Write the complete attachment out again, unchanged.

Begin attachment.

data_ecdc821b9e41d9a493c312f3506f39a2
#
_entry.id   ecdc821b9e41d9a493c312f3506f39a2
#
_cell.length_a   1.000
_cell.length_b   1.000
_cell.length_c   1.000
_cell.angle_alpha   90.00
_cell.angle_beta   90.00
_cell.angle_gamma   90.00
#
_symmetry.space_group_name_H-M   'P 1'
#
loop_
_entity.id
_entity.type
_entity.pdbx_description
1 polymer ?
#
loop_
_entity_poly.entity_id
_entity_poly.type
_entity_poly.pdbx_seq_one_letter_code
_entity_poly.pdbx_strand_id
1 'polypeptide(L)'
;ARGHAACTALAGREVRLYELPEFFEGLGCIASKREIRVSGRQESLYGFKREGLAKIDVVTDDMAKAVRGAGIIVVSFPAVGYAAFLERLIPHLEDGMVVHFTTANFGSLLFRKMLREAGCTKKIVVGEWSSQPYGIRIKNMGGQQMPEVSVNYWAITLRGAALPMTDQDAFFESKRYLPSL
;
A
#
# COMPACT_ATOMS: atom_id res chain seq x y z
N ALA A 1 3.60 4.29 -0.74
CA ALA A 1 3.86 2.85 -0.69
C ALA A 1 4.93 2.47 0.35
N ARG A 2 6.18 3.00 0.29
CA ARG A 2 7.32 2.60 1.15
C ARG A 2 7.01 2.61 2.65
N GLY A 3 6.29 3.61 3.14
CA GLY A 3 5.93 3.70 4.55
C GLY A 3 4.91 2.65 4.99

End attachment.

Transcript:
data_ecdc821b9e41d9a493c312f3506f39a2
#
_entry.id   ecdc821b9e41d9a493c312f3506f39a2
#
_cell.length_a   1.000
_cell.length_b   1.000
_cell.length_c   1.000
_cell.angle_alpha   90.00
_cell.angle_beta   90.00
_cell.angle_gamma   90.00
#
_symmetry.space_group_name_H-M   'P 1'
#
loop_
_entity.id
_entity.type
_entity.pdbx_description
1 polymer ?
#
loop_
_entity_poly.entity_id
_entity_poly.type
_entity_poly.pdbx_seq_one_letter_code
_entity_poly.pdbx_strand_id
1 'polypeptide(L)'
;ARGHAACTALAGREVRLYELPEFFEGLGCIASKREIRVSGRQESLYGFKREGLAKIDVVTDDMAKAVRGAGIIVVSFPAVGYAAFLERLIPHLEDGMVVHFTTANFGSLLFRKMLREAGCTKKIVVGEWSSQPYGIRIKNMGGQQMPEVSVNYWAITLRGAALPMTDQDAFFESKRYLPSL
;
A
#
# COMPACT_ATOMS: atom_id res chain seq x y z
N ALA A 1 3.60 4.29 -0.74
CA ALA A 1 3.86 2.85 -0.69
C ALA A 1 4.93 2.47 0.35
N ARG A 2 6.18 3.00 0.29
CA ARG A 2 7.32 2.60 1.15
C ARG A 2 7.01 2.61 2.65
N GLY A 3 6.29 3.61 3.14
CA GLY A 3 5.93 3.70 4.55
C GLY A 3 4.91 2.65 4.99